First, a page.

A Closer Look at Effective Rent Growth
Both nationally and regionally, the general trend in multifamily effective rents over the last few years has been a steady downward trajectory in growth. The Greater Fort Worth area has been no exception. For a clearer picture of what has been happening, it’s helpful to look beyond market averages and zoom in to the submarket level. To do so, conventional properties of at least 50 units will be used.
It isn’t the case that the market’s overall average rent growth has been affected by one struggling submarket or by one formerly skyrocketing area coming back to earth. In the annual period from January 2017 to January 2018, seven of 12 Greater Fort Worth submarkets managed effective rent gains of more than 5%. In the period from January 2018 to January 2019 half of the submarkets topped 5% growth and none fared worse than the 2.2% rate in Grapevine – Roanoke – Keller. Within the last 12 months, no submarket touched 5% growth and two areas suffered average rent retractions. In other words, rent gains are down across the board, though to varying degrees.
The top-performing regions of Greater Fort Worth in the most recent 12 months were the Denton – Corinth and the South Fort Worth areas – the only two to hit 4% annual growth. Just two years ago, these were areas found toward the bottom of the list for rent growth while submarkets like East Fort Worth and North Arlington were racing to nearly 8% annual gains. No doubt accounting for a portion of this turnaround for Denton – Corinth and South Fort Worth is the uptick in new construction deliveries. Five new properties were introduced in those submarkets in the last year after no new properties were delivered two years ago. And yet, when evaluating average effective rent growth in these areas for only those properties that began the period already stabilized, annual growth was still 3.2% and 3.5% respectively. Both are well above the 2.7% overall annual market gain and the 1.9% annual market gain for stabilized properties.
The two submarkets to suffer average effective rent retractions in the last 12 months were the best performing submarkets in the previous period for rent growth and were the location of a good amount of construction activity in recent months. The Central Fort Worth region delivered seven new properties since January 2019 and yet average effective rent declined by almost 2%. This reality is obscured when looking only at net rent changes that account for collected rent and occupancy together thanks to an 11% annual occupancy gain. However, that gain brought the area only up to 84% average occupancy. North Fort Worth also lost ground in average effective rent, though by a little less than 1%. Here, two new properties were added to the market in the last year. Exacerbating the situation is the simultaneous decrease in average occupancy which is currently down to below 88%.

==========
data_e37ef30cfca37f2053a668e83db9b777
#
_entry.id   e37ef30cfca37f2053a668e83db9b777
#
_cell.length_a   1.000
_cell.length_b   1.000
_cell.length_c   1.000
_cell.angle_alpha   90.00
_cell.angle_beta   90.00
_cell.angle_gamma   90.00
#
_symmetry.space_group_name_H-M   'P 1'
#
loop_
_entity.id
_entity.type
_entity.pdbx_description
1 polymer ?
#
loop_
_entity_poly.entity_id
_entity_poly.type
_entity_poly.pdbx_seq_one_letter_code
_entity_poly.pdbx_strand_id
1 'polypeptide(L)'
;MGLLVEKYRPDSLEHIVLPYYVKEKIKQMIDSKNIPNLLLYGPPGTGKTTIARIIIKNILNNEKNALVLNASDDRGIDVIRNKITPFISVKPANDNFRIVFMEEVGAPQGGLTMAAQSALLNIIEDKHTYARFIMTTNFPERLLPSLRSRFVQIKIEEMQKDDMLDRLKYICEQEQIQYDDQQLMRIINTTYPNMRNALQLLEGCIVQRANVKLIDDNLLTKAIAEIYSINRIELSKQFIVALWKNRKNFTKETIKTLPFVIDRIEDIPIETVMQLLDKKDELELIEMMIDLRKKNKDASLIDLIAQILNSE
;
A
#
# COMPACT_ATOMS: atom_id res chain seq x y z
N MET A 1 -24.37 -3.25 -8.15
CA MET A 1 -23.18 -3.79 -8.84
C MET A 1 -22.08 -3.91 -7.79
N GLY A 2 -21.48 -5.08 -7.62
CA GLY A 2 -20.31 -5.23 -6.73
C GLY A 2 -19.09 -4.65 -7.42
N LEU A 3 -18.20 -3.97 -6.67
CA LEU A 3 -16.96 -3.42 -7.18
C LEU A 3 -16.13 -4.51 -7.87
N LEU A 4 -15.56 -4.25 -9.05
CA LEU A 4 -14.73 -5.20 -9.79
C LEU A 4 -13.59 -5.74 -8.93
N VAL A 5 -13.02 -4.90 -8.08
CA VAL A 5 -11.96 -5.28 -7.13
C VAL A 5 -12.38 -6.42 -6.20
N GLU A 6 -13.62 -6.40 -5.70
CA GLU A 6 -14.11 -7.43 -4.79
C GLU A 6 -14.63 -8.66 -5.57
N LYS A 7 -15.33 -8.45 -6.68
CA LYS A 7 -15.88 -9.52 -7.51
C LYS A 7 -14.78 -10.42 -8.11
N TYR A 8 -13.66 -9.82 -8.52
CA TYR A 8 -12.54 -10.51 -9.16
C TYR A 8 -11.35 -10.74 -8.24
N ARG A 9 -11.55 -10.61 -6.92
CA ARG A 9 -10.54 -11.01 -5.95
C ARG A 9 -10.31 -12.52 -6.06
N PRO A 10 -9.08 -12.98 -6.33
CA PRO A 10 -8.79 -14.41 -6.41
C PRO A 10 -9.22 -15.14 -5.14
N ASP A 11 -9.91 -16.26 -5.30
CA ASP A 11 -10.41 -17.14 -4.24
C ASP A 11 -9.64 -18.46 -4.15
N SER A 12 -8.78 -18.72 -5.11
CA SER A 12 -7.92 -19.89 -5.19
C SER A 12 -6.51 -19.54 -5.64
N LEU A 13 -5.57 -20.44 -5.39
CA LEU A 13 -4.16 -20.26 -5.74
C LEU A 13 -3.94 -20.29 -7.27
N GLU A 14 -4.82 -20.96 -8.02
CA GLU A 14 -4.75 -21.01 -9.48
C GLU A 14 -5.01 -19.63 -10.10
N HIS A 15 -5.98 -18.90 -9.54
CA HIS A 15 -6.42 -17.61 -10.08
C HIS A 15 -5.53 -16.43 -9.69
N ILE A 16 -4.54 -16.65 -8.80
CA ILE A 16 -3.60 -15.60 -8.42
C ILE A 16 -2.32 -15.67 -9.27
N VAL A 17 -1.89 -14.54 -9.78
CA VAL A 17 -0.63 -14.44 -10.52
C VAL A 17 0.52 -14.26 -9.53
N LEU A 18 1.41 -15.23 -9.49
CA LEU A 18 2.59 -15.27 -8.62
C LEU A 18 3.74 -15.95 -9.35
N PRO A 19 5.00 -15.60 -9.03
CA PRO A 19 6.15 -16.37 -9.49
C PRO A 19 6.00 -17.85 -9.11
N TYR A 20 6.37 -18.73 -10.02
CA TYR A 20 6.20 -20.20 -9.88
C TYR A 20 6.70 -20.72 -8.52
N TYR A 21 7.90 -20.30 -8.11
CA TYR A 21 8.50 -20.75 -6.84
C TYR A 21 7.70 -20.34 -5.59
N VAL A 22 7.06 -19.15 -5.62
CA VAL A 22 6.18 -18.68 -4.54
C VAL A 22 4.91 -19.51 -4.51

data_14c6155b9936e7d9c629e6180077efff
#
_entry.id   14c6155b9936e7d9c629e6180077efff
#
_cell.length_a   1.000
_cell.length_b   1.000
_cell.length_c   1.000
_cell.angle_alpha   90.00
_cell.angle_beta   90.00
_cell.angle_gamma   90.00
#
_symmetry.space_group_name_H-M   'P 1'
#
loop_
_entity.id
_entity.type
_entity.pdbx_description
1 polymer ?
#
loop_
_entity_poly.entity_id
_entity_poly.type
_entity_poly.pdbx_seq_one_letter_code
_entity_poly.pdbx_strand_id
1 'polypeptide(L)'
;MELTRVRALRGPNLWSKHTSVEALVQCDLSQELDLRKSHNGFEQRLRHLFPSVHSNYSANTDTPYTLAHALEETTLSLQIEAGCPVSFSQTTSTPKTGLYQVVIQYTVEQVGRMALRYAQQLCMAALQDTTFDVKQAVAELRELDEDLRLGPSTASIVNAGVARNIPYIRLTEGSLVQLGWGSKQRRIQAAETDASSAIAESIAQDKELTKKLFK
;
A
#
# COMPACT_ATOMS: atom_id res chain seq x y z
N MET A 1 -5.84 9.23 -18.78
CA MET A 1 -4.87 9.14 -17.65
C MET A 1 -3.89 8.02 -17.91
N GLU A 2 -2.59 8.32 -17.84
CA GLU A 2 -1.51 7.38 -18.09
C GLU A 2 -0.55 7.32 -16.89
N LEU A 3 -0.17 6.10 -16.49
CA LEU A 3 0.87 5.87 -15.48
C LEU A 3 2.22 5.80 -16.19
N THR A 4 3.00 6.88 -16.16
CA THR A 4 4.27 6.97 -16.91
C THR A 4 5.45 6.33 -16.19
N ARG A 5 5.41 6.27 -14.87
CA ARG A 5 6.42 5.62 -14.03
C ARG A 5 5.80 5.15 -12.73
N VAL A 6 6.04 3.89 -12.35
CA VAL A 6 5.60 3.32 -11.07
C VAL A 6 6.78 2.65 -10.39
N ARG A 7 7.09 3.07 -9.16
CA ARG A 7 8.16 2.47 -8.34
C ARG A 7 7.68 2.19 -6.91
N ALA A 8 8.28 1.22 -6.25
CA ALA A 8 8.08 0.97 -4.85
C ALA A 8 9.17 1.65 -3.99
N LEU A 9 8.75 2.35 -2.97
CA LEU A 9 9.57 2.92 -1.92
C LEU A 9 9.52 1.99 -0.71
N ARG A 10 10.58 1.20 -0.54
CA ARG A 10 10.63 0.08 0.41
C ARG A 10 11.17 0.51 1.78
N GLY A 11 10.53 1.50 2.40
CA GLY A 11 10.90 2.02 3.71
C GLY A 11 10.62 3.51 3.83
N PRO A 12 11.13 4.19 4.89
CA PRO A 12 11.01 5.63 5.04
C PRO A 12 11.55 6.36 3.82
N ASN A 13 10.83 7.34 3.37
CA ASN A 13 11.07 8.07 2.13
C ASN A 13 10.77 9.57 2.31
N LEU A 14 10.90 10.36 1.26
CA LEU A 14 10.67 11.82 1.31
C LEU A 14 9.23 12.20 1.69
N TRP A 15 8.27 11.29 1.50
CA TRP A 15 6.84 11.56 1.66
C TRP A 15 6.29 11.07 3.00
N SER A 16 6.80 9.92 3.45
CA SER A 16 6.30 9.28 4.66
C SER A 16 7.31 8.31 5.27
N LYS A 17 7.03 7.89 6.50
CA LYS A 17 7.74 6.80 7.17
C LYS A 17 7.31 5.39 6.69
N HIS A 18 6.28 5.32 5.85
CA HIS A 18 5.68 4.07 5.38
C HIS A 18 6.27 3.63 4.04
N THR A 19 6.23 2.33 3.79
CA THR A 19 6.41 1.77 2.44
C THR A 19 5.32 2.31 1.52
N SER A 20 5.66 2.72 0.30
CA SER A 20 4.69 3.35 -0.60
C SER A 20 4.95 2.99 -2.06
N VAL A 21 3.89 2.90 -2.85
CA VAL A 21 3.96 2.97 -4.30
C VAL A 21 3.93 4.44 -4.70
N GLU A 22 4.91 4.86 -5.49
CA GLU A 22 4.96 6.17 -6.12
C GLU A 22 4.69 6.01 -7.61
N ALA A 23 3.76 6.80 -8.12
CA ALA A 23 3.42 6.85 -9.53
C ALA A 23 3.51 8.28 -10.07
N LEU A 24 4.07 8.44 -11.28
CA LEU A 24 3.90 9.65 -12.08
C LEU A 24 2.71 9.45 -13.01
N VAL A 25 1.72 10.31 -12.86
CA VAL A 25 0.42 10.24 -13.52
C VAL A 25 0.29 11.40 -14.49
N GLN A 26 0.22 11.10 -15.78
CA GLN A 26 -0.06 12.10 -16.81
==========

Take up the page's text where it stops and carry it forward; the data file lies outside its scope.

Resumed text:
Rent concessions are certainly not the only headwind affecting rent growth, but they continue to play an increasingly large role in the story. Over the past three years, the Greater Fort Worth market has gone from 15% of conventional properties offering a lease discount to 27% of those properties. The change in the average concession value has been less drastic but has increased nevertheless. The average discount rose from 3% to 5% over the same timeframe, with 5% being equivalent to about 2.5 weeks off of a 12-month lease.
There were three Greater Fort Worth submarkets to end January 2020 with more than one-third of conventional properties offering a concession package, and the list includes some familiar areas. 43% of properties ended the month offering a discount in the Central Fort Worth region, followed by 38% in North Arlington and just over 33% of properties in North Fort Worth. To make matters worse for Central Fort Worth, it also led the market in average value of the discount – nearly doubling the market average of 5% at 9.5% off a 12-month lease.
Other submarkets with large annual changes in the availability of concessions include East Fort Worth and West Fort Worth. In the eastern region, an 84% annual increase in availability ended in 26% of properties offering a lease incentive. In the western region, a 38% annual increase in availability resulted in 30% of properties offering a discount to end January.
Effective rent growth in the Greater Fort Worth market has fallen fairly precipitously in the last three years, even as demand has substantially increased. Average occupancy on a market level has been largely maintained, losing only 1% in that time, but this has come at the expense of rent gains.
It is apparent that new properties at the top of the market are driving a majority of the remaining growth, evidenced by rent growth amongst stabilized properties falling even more substantially than in the market as a whole. Despite this, even submarkets with a high volume of new deliveries haven’t been immune to lackluster rent growth, Exhibit A is Central Fort Worth. With substantially more new units due to be delivered in the next year or two than have been delivered in recent years it is unlikely that even a continuation of the trend in demand growth will be sufficient to offset this new supply and pressure rents while maintaining occupancy.